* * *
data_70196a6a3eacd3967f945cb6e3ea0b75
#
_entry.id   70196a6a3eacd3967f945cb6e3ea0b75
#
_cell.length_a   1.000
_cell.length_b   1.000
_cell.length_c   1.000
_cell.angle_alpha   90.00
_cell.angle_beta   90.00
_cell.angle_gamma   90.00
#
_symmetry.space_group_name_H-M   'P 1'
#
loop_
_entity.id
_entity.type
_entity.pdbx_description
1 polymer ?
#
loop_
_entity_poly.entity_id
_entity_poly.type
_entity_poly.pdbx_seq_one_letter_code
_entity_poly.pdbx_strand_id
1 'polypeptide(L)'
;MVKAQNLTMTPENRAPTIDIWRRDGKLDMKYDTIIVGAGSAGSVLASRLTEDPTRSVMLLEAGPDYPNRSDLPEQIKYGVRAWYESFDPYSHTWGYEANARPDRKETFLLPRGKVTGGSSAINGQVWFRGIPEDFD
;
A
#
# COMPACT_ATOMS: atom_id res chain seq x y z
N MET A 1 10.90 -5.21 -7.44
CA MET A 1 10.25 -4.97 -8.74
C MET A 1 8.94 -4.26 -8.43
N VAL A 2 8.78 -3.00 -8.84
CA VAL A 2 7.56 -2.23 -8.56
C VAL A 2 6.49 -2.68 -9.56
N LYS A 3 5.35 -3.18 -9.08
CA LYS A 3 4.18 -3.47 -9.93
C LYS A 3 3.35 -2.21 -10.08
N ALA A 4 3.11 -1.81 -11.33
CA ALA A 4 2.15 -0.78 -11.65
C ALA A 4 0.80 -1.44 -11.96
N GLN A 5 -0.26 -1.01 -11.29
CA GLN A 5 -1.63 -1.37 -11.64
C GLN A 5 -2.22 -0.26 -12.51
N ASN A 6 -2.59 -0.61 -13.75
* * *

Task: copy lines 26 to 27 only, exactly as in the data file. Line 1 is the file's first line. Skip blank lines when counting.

;MVKAQNLTMTPENRAPTIDIWRRDGKLDMKYDTIIVGAGSAGSVLASRLTEDPTRSVMLLEAGPDYPNRSDLPEQIKYGVRAWYESFDPYSHTWGYEANARPDRKETFLLPRGKVTGGSSAINGQVWFRGIPEDFD
;